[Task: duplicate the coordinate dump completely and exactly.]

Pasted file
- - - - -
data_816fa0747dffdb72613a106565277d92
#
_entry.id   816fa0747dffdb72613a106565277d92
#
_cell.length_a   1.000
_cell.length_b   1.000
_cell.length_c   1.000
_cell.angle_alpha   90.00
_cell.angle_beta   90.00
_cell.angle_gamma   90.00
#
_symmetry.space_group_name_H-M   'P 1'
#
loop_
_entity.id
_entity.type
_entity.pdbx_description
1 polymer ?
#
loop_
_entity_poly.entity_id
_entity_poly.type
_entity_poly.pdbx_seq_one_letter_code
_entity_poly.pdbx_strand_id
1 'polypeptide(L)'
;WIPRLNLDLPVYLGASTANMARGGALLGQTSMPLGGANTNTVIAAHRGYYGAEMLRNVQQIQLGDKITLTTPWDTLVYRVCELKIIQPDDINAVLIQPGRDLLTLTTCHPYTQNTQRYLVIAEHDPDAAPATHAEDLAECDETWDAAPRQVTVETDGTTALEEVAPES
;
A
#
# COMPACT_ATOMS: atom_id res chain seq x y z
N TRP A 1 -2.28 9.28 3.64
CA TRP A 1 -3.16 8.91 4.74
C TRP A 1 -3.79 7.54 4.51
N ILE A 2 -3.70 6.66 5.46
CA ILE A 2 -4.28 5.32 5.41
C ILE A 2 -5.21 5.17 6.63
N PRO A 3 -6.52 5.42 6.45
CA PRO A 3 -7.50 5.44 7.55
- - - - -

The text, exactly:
data_816fa0747dffdb72613a106565277d92
#
_entry.id   816fa0747dffdb72613a106565277d92
#
_cell.length_a   1.000
_cell.length_b   1.000
_cell.length_c   1.000
_cell.angle_alpha   90.00
_cell.angle_beta   90.00
_cell.angle_gamma   90.00
#
_symmetry.space_group_name_H-M   'P 1'
#
loop_
_entity.id
_entity.type
_entity.pdbx_description
1 polymer ?
#
loop_
_entity_poly.entity_id
_entity_poly.type
_entity_poly.pdbx_seq_one_letter_code
_entity_poly.pdbx_strand_id
1 'polypeptide(L)'
;WIPRLNLDLPVYLGASTANMARGGALLGQTSMPLGGANTNTVIAAHRGYYGAEMLRNVQQIQLGDKITLTTPWDTLVYRVCELKIIQPDDINAVLIQPGRDLLTLTTCHPYTQNTQRYLVIAEHDPDAAPATHAEDLAECDETWDAAPRQVTVETDGTTALEEVAPES
;
A
#
# COMPACT_ATOMS: atom_id res chain seq x y z
N TRP A 1 -2.28 9.28 3.64
CA TRP A 1 -3.16 8.91 4.74
C TRP A 1 -3.79 7.54 4.51
N ILE A 2 -3.70 6.66 5.46
CA ILE A 2 -4.28 5.32 5.41
C ILE A 2 -5.21 5.17 6.63
N PRO A 3 -6.52 5.42 6.45
CA PRO A 3 -7.50 5.44 7.55